Last year when I was unemployed for a couple months through no fault of my own, I didn't pay for health insurance as I couldn’t afford it without ending up homeless. Thankfully I was able to waive the penalty by claiming insurance plans in my area were too expensive on my taxes. Now my new employer pays my insurance, which is great, and possibly wouldn’t happen without the ACA. However, my insurance has so far been worthless, as it doesn’t pay for any services from Planned Parenthood which has pretty much been my only medical expense so far – to update my birth control prescription, go figure.

    My point is that making healthcare a mandatory expense hasn’t been helpful at least in my experience, especially if the insurance offered doesn’t cover common expenses. Hopefully this occurrence causes an amendment in favor of the poor and middle class instead of just hurting them – but that’s probably too much to ask for.

    1. "as it doesn’t pay for any services from Planned Parenthood", courtesy of The GOP, as I recall. God forbid that someone would get care from The Planned Parenthood Abortionists.

    2. I believe you are thinking like the guy that didn't want to buy health insurance because he was against it, and he always pays things by himself without government help. Now, he has diabetes and is going blind and doesn't have money to pay the surgery.My point? You never know when you REALLY need to have health insurance. Being young doesn't mean that suddenly you don't get sick, very sick.

    3. Unfortunately, if you have an insurance based system, the only way it works is to require everyone to have insurance. Bowing down to the gods of the (non-existent) free market and protecting the health insurance industry is why the Heritage Foundation, in 1989, proposed what later became "RomneyCare" in Mass and the ACA....The ACA began as a Republican plan, curtesy of Heritage, and it remains so. And, I am on medicare, so I don't know personally, but all ACA plans were supposed to cover things like annual checkups and birth control for free...and it should not matter if you obtain those types of services from Planned Parenthood....good luck!

    4. Jim sir, I object to your permitting Long Ben Avery to insult the previous Ms. Anonymous on your forum. Thank you for your attention to this.

    5. Anonymous @12:07 I think you missed the sarcasm. Ben wasn't insulting the commenter, he was agreeing

    6. Vicki, What has happened is PP is not an accepted provider under your policy. The good news is your annual well woman exam, where you would get your BC prescription, is 100% covered so long as you go to a doctor that is accepted under your plan. If you find a Family Doc or Internist you like they can also perform your annual physical, also 100% covered. And a piece of advice: Don't discuss any type if 'illness' at either one of those preventive appointments or they will bill you for the doc visit. Stupid, I know, but true.

    7. It would be much more fair to fund health care through the graduated income tax, but then who would support the poor, poor—well, very rich, actually—health insurance companies?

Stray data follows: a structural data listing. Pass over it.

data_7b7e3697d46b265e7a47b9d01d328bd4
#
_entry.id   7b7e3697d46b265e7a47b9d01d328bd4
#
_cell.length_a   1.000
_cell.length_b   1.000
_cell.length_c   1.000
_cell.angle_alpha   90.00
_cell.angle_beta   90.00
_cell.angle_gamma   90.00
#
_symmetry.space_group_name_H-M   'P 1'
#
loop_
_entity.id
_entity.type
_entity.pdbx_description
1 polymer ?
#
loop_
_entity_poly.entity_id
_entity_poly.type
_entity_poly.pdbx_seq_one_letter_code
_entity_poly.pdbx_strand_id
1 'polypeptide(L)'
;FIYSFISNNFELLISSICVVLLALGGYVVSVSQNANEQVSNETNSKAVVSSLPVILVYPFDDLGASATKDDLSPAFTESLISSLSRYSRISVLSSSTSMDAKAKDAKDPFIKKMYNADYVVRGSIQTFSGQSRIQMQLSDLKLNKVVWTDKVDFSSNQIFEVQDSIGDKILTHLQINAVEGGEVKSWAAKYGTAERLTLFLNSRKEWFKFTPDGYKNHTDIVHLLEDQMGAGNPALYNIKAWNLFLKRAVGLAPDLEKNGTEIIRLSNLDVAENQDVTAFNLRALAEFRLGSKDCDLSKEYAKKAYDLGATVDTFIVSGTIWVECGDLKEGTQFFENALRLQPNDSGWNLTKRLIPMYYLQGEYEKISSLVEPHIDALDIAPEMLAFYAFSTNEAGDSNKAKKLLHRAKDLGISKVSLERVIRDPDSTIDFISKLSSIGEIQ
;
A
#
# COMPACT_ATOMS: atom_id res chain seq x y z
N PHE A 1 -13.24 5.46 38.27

Still, this is the system we for the moment have, so here's a few thoughts on dealing with it:

      1. Are you claiming the student loan interest tax adjustment? If you need to go back on ACA coverage, claiming that adjustment raises your tax credit.

      2. Most employers are now required to make contraception available through their health insurance plans, but some are not, some will but don't yet, etc. etc. It's complicated. You may have some choices you are not aware of. A summary is available from The National Women's Law Center.

      3. The ACA requires preventative care, including women’s preventive health care services, to be covered.

      4. Insurance plans get you price breaks on doctor visits and pharmaceuticals, even if they provide no other payments.

      So, no, it ain't great, it ain't even good, but it is an improvement.

    8. Anonymous at 1:41, thanks for the hint about the doctor accepted by my plan. I will have to check that out. I've been risking not having birth control because I really couldn't afford to pay for renewing my prescription out of pocket (stupid I know) so if it is covered that's a lifesaver. Regardless, I don't understand why my plan wouldn't cover Planned Parenthood as their services are provided at a far cheaper cost and for a much broader geographic range than the average OB-GYN. I have to assume someone set it up that way intending to reduce support toward PP. It makes me think I need to work with my employer to get a more acceptable plan. - original Anon

    9. "I don't understand why my plan wouldn't cover Planned Parenthood as their services are provided at a far cheaper cost and for a much broader geographic range than the average OB-GYN."

      The price you see from PP isn't necessarily the one an insurance company negotiates, so they might be getting a better deal from other providers. Especially at the low end of rates, insurance companies are penny-pinchers—your ability to access care is not in the calculation. On the other hand, you could be right, and this could be bigotry at work. Insurance company management is nasty. These are the same firms that, pre-ACA, routinely looked for excuses to cancel the insurance of very sick people. They haven't magically turned into good corporate citizens just because they're under modest regulation.